Valley Bridle Trail Partial Closure
A section of the Valley Bridle Trail is closed across from the Brandywine Golf Course. There is no estimate of when this section will be open. Please observe all trail closures. More »
Plateau Trail Partial Closure
The outer loop of the Plateau Trail is closed at the Valley Picnic Area junction for bridge repair. The bridge is now unsafe for pedestrian traffice due to accelerated erosion around the base. More »
Bald Eagle Closure in Effect Until July 31, 2014
Returning bald eagles are actively tending to last year's nest within the Pinery Narrows area in CVNP. To protect the eagles from human disturbance, the area surrounding the nest tree will be closed until July 31, 2014. More »
Cuyahoga Valley Scenic Railroad (CVSR) Bridge Construction Closures
Rockside and Canal Visitor Center boarding sites will be closed through Apr 27. From Jan 18 - Mar 16, CVSR will operate between Akron Northside and Brecksville stations. From Mar 22 - Apr, CVSR will operate between Akron Northside and Peninsula. More »
Do Not Feed the Waterfowl and Birds!
Many people enjoy feeding waterfowl and birds, but the effects of this seemingly generous act can be harmful. Regular feeding can cause: unatural behavior, pollution, overcrowding, delayed migration, and poor nutrition and disease.
Closure on Fishing Will Remain in Effect for Virginia Kendall Lake
Due to the government shutdown, we were unable to survey the fish community in VK Lake as scheduled. Our survey partners (ODNR) will not be able to get into the lake until early spring of 2014. Therefore, the closure on fishing will remain in effect. More »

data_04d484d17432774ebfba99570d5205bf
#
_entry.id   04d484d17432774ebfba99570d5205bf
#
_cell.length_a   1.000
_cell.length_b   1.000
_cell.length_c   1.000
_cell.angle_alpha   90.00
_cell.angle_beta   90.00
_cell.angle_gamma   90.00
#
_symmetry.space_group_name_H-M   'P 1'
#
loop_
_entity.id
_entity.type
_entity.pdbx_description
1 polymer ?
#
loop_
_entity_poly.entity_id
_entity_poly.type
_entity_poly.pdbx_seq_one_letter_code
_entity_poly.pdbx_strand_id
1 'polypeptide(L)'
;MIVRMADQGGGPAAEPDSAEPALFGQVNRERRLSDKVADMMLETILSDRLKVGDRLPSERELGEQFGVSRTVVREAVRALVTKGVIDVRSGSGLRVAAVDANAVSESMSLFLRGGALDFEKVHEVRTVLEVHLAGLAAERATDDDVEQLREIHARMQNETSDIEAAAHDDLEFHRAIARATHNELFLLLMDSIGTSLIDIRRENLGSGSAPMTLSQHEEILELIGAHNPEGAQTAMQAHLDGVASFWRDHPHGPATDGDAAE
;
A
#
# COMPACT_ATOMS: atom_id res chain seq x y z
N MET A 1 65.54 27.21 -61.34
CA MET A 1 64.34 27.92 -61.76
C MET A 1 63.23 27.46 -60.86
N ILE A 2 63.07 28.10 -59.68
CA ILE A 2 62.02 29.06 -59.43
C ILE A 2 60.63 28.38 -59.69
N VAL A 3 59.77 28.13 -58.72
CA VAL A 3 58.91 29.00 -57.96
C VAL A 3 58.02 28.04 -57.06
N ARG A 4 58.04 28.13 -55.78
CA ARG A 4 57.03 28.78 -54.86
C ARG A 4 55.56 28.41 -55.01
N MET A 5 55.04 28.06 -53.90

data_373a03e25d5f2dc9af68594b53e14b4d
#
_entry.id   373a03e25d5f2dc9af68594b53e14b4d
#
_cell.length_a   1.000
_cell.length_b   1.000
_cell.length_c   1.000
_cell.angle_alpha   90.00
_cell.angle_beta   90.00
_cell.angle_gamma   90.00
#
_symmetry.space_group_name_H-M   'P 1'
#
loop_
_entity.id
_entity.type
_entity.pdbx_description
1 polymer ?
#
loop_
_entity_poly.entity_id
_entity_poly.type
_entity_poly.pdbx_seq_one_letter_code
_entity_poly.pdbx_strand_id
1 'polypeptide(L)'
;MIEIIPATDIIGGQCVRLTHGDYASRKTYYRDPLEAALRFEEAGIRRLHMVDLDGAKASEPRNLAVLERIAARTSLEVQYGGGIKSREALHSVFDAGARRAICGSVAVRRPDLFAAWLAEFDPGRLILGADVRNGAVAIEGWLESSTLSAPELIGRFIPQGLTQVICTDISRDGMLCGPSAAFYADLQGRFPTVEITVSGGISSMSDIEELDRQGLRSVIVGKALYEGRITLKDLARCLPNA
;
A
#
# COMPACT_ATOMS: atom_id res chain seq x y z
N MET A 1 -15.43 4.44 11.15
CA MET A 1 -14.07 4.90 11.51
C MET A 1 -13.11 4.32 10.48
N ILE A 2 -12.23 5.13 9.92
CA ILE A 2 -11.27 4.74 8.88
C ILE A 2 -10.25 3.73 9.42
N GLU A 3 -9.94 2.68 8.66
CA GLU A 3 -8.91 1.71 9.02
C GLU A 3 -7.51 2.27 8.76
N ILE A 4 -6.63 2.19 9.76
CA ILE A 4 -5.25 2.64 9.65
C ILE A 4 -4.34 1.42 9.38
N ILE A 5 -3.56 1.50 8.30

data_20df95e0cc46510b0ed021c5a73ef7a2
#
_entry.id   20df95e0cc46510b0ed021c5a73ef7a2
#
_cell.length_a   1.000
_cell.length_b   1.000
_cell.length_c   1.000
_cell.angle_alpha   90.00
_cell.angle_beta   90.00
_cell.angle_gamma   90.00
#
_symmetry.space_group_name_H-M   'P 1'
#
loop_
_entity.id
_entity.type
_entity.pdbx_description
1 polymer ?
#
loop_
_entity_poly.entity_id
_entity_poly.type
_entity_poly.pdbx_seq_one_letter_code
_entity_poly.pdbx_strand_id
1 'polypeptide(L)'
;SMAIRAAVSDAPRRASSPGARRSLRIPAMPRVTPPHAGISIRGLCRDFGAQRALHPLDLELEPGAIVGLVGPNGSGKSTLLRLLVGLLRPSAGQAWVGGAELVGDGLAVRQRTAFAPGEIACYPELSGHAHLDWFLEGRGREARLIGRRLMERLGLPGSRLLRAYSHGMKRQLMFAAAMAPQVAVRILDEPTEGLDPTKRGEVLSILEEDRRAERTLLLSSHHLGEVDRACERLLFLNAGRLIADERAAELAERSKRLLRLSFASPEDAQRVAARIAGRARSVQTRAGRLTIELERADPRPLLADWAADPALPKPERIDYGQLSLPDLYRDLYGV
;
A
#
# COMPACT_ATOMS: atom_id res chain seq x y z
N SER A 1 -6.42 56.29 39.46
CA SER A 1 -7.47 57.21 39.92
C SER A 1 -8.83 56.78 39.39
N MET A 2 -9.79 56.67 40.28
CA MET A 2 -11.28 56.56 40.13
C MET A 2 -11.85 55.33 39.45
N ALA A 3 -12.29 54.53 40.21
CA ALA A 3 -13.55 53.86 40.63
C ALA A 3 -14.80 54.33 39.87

Research and Collection Requirements
Cuyahoga Valley National Park
General guidelines and requirements for submission of research and/or collection permits have been prepared by the National Park Service and are available at http://science.nature.nps.gov/research. These supplements to those guidelines have been developed specifically for Cuyahoga Valley National Park. To receive consideration, applicants must follow both sets of guidelines.
Applicants must provide adequate detail for reviewers to fully understand what is being proposed. Inadequate requests will be returned for improvement and will not be reevaluated until the next scheduled committee meeting. Since this could jeopardize the research schedule, be sure to follow the guidelines and discuss the proposal with the appropriate staff person before submission.
Submission and Review
A park research committee will review all applications and recommend approval or denial to the superintendent. This committee will be composed of resource management staff and representatives from other park divisions. The intent is to review the projects from a variety of perspectives and expertise.
Monthly Reviews - Applications will be reviewed monthly by the research committee. Deadlines for these reviews are: the 1st day of each month. If this day falls on a weekend or holiday, the deadline will be the next workday. Researchers are encouraged to submit an application at least one month prior to anticipated start date.
If submitting only hardcopies (NOT RECOMMENDED) six copies of the application must be provided. Late applications will be retained for the next scheduled committee meeting.
Students - Students are required to have a university professor named as Principle Investigator.
Letters of Support - We routinely receive requests for letters of support for grant applications. These will generally be reviewed on the same monthly schedule as permit applications. Support information should be as detailed as possible. The review committee must be able to fully understand the intent and ramifications of the proposed research or collection to determine if park support is appropriate.
Subject Matter Experts (SME) - Researchers should discuss potential projects with the staff SME well in advance of submission dates. This will insure that quality products are submitted and correspond with National Park Service policies, regulations or guidelines. Please contact Lisa Petit, Division Chief, Science and Resources Management, at 330-342-0763 extension 1 to determine the appropriate SME for your project.
Post Approval Requirements
Permits for approved applications will be issued subject to several conditions. These are as follows.